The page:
L.A. is suffering through the “driest year in 130 years of recordkeeping,” as the Washington Post reports.
The nation’s second-largest city is short nearly a foot of rain for the year from July 1, 2006, to June 30. Just 3.21 inches has fallen downtown in those 12 months, closer to Death Valley’s numbers than the normal average of 15.14 inches.
It is much the same all over the West, from the measly snowpack and fire-scarred Lake Tahoe in the Sierra Nevada to Arizona’s shrinking Lake Powell and the shriveling Colorado River watershed.
Indeed, “America is facing its worst summer drought since the Dust Bowl years of the Great Depression. Or perhaps worse still.” Of course, Hell and High Water wouldn’t be complete without devastating rains elsewhere in the country:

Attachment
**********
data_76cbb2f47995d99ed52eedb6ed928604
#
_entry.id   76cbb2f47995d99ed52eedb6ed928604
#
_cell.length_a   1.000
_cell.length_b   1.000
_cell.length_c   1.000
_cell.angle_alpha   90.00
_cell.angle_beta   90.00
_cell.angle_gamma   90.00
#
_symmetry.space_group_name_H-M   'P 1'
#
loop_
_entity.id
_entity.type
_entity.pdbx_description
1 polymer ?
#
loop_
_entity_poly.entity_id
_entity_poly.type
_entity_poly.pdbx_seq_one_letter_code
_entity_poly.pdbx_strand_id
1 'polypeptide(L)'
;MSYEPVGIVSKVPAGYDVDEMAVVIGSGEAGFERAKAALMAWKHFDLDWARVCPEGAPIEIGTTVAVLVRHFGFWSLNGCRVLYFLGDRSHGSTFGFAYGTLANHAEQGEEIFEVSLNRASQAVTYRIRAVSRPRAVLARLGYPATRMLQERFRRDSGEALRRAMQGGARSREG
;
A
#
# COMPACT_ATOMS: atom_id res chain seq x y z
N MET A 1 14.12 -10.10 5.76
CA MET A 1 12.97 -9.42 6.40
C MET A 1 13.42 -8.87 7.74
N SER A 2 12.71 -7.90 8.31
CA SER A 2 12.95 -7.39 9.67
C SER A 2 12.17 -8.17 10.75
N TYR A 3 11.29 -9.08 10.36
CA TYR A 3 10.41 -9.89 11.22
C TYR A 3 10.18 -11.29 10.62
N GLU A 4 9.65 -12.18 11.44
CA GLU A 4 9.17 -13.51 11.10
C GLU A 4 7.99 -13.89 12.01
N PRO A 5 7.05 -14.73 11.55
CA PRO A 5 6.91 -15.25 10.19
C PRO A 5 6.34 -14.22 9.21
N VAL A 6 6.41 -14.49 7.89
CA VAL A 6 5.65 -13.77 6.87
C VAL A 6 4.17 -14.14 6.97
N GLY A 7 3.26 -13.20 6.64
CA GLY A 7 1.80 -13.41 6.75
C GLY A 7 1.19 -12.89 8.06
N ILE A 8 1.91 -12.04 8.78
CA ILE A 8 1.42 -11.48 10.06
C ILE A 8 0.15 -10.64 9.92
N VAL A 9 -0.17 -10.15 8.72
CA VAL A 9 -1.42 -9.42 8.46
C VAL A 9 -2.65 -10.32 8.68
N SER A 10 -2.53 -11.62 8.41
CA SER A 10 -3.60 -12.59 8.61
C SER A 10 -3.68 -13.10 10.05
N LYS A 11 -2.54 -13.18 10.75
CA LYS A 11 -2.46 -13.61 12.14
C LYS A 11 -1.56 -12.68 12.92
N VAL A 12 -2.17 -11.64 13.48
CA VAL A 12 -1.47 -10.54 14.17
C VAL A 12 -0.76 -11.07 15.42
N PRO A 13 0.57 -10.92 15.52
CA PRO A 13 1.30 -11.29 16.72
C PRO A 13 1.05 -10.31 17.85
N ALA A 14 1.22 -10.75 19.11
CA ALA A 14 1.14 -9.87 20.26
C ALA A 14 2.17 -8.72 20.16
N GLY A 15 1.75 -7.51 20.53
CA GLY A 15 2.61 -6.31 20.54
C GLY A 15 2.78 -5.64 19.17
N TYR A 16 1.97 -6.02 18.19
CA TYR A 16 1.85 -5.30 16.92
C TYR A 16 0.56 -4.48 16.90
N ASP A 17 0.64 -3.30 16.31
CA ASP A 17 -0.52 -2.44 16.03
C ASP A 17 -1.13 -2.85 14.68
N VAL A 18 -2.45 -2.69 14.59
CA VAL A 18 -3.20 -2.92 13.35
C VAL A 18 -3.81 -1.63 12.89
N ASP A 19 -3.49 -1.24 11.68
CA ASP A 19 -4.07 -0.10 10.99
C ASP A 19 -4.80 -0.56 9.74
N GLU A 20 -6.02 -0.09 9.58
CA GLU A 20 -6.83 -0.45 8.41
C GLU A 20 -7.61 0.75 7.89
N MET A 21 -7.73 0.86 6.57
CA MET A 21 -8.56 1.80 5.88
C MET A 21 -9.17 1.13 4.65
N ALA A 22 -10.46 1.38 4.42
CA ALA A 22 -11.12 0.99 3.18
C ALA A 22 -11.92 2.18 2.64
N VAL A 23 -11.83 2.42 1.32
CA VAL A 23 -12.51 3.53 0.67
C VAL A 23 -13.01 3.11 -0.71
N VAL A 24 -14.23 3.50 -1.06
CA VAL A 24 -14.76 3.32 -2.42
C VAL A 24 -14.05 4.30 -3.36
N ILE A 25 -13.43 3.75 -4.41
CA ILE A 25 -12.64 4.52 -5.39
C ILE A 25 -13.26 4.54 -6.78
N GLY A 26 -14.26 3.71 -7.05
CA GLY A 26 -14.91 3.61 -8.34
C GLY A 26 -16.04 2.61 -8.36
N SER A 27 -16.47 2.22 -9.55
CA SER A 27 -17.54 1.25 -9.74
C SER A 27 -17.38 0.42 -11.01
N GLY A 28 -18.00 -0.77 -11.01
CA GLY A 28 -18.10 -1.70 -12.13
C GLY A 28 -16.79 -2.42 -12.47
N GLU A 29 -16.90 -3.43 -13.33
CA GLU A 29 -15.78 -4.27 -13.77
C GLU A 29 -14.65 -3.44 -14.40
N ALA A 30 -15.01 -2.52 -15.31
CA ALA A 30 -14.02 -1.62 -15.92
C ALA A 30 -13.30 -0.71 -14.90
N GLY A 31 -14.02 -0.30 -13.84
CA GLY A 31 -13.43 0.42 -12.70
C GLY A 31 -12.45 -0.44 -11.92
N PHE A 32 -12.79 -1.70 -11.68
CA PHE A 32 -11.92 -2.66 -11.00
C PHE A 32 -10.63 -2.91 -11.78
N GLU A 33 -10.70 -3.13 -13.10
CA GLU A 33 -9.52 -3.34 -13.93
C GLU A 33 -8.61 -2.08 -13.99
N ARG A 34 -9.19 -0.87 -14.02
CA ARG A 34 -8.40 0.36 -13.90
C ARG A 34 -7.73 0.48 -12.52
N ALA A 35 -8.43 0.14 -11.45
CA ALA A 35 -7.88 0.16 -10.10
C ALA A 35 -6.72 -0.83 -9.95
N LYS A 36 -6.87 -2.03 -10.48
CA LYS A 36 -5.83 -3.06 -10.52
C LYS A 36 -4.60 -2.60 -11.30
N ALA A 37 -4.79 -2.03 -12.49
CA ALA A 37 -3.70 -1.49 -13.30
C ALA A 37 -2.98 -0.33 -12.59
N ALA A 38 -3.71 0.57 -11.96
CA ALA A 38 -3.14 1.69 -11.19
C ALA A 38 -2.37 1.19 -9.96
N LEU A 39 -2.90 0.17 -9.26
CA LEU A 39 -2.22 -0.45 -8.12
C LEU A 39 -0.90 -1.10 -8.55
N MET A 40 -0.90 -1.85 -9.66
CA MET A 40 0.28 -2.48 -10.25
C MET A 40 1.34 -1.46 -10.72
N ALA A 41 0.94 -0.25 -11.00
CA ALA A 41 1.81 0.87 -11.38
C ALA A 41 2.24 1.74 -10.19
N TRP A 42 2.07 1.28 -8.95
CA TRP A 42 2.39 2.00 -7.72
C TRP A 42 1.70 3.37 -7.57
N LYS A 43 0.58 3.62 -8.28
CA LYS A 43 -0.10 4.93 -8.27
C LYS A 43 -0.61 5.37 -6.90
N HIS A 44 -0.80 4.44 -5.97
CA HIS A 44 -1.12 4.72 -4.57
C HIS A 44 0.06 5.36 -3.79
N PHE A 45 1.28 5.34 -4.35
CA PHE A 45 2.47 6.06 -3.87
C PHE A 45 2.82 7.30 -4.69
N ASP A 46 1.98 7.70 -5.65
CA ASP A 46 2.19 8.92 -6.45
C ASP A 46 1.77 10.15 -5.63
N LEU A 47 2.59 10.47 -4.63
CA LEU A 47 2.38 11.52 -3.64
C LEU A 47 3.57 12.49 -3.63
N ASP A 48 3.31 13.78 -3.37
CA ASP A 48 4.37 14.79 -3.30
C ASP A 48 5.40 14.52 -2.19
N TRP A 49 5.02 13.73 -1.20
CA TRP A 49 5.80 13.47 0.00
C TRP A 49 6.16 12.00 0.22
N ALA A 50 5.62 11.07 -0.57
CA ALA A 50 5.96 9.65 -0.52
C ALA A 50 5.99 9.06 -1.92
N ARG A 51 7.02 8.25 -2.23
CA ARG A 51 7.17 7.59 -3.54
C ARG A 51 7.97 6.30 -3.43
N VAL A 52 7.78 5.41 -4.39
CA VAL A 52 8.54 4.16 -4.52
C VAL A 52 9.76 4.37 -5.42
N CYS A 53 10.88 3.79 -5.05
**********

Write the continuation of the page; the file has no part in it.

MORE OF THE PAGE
Texas has experienced one of its wettest springs after back-to-back years of record drought. As of Friday morning, 10.97 inches of rain had fallen for the month at Dallas-Fort Worth International Airport. That is half an inch short of what fell in June 1928, the rainiest month on record….
The central Texas cities of Austin and San Antonio have received nearly twice as much rain as usual for June. And earlier this week, about 18 inches of rain fell overnight near Marble Falls, about 40 miles northwest of Austin. Boats and helicopters rescued people who scrambled atop buildings and vehicles.
Even typically parched West Texas is getting drenched. So far this year, Lubbock had received 17.39 inches of rain — just over an inch shy of the amount it usually gets during the entire year.